Monday, February 12, 2018

Homework for the week of February 12th
Monday : Practice writing a row of each word: ape, angel, apple ant
Tuesday: Practice writing a row of each number: 31, 32, 33, 34, 35
Wednesday: Practice writing a row of each word: pen, ten, met, set
Thursday: Math worksheet

Wednesday: Mass @ 10:30 .. All Are Welcome to join us.

Thursday: St. Valentine’s Day celebration. Wear something red or a Valentine’s Day shirt over your uniform

Here’s to another great week in Kindergarten :)

Tuesday, February 6, 2018

                                                                                                                                                                                      Flu Information
The Flu:
A Guide for Parents
                                                                                                        In uenza (also known as  u) is a contagious respiratory illness caused by in uenza viruses that infect the nose, throat, and lungs. Flu is di erent from a cold, and usually comes on suddenly. Each year  u viruses cause millions of illnesses, hundreds of thousands of hospital stays and thousands or tens of thousands of deaths in the
United States.
Flu can be very dangerous for children. CDC es mates that since 2010, between 7,000 and 26,000 children younger than 5 years have been hospitalized each year in the United States because of in uenza. The  u vaccine is safe and helps protect children from  u.
What parents should know
How serious is  u?
While  u illness can vary from mild to severe, children o en need medical care because of  u. Children younger than 5 years and children of any age with certain long-term health problems are at high risk of  u complica ons like pneumonia, bronchi s, sinus and ear infec ons. Some health problems that are known to make children more vulnerable to  u include asthma, diabetes and disorders of the brain or nervous system.
How does  u spread?
Flu viruses are thought to spread mainly by droplets made when someone with  u coughs, sneezes or talks. These droplets can land in the mouths or noses of people who are nearby. A person also can get  u by touching something that has  u virus on it and then touching their mouth, eyes, or nose.
What are  u symptoms?
Flu symptoms can include fever, cough, sore throat, runny
or stu y nose, body aches, headache, chills, feeling  red
and some mes vomi ng and diarrhea (more common in children than adults). Some people with the  u will not have a fever.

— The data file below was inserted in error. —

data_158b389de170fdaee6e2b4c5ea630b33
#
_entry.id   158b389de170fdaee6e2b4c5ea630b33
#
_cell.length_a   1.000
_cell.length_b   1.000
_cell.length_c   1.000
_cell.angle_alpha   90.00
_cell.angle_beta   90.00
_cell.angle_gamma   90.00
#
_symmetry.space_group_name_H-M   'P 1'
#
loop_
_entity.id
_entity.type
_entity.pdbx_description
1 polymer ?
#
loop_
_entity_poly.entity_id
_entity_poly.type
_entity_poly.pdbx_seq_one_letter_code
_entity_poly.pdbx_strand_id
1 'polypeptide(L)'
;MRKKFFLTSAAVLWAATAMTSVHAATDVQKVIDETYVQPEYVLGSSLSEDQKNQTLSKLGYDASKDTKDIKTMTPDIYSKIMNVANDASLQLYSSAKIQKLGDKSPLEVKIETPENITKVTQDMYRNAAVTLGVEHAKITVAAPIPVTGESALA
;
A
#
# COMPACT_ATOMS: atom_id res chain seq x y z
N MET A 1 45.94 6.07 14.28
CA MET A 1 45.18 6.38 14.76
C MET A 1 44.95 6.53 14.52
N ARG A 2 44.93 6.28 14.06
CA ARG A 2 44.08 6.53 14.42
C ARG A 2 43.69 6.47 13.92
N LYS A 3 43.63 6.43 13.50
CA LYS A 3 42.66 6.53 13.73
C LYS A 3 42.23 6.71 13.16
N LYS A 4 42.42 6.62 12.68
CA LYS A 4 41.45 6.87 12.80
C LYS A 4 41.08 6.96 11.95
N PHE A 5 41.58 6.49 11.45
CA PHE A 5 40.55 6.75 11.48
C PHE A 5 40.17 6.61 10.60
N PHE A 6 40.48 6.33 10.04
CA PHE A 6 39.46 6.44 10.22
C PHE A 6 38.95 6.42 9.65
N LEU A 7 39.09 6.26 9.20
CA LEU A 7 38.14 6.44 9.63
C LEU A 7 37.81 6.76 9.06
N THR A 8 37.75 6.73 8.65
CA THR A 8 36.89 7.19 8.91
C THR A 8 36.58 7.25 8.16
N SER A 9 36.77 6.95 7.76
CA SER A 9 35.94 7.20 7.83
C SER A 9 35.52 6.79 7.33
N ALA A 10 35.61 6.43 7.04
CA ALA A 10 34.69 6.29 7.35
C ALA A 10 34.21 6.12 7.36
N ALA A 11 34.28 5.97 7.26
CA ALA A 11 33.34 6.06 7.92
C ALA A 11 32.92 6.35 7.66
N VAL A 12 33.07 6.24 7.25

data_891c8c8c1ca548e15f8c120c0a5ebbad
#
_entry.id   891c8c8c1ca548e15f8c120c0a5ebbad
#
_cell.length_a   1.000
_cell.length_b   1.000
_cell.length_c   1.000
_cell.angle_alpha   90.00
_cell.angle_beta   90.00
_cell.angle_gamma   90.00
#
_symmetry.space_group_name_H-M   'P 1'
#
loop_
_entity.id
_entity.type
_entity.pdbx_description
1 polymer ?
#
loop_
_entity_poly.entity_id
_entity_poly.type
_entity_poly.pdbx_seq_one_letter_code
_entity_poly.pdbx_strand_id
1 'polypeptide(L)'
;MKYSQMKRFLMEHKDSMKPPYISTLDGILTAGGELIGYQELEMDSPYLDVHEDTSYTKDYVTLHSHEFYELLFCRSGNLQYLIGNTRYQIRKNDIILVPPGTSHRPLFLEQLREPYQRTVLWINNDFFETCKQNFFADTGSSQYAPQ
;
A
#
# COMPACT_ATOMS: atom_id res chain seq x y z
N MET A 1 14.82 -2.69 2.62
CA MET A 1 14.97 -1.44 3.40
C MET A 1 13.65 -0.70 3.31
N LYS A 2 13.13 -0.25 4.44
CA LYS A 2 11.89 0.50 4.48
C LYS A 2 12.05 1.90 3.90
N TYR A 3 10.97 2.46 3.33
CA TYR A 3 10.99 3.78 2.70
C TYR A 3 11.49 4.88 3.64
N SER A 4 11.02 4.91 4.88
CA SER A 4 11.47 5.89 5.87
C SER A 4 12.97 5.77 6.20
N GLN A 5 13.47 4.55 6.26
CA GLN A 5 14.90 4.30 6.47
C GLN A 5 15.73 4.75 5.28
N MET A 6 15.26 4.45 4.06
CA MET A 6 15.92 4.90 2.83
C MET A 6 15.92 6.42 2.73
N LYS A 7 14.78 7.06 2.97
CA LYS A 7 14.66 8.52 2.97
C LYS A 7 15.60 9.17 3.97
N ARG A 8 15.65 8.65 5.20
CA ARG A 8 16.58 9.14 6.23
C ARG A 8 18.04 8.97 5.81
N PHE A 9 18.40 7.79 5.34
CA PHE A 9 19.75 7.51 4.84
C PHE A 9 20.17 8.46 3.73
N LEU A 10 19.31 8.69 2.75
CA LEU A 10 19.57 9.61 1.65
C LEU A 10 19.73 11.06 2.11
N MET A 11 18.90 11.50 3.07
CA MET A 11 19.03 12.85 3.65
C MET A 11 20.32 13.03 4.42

Protect your child
How can I protect my child from  u?
The  rst and best way to protect against  u is to get a yearly  u vaccine for yourself and your child.
§ Flu vaccina on is recommended for everyone 6 months and older every year.
§It’s especially important that young children and children with certain long-term health problems get vaccinated.
§ Caregivers of children at high risk of  u complica ons should get a  u vaccine. (Babies younger than 6 months are at high risk for serious  u complica ons, but too young to get a  u vaccine.)
§ Pregnant women should get a  u vaccine to protect to protect themselves and their baby from  u. Research shows that  u vaccina on protects the baby from  u for several months a er birth.
§ Flu viruses are constantly changing and so  u vaccines are updated o en to protect against the  u viruses that research indicates are most likely to cause illness during the upcoming  u season.
Is  u vaccine safe?
Flu vaccines are made using strict safety and produc on measures. Millions of people have safely received  u vaccines for decades. Common side e ects from the  u shot are soreness where the shot is given, headaches, muscle aches, and fever. These side e ects are generally mild and go away on their own within a few days. A  u vaccine cannot cause  u illness. CDC and the American Academy of Pediatrics recommend an annual  u vaccine for all children 6 months and older.
What are the bene ts of ge ng a  u vaccine?
§ A  u vaccine can keep you and your child from ge ng sick. When vaccine viruses and circula ng viruses are matched,  u vaccina on has been shown to reduce the risk of ge ng sick with  u by about half.
§ Flu vaccines can keep your child from being hospitalized from  u. One recent study showed that  u vaccine reduced children’s risk of  u-related pediatric intensive care unit admission by 74%.

  § Flu vaccine can prevent your child from dying from  u. A study using data from recent  u seasons found that  u vaccine reduced the risk of  u-associated death by half among children with high risk medical condi ons and
by nearly two-thirds among children without medical condi ons.
§ Flu vaccina on also may make your illness milder if you do get sick.
§ Ge ng yourself and your child vaccinated also can protect others who may be more vulnerable to serious  u illness, like babies and young children, older people, and people with certain long-term health problems.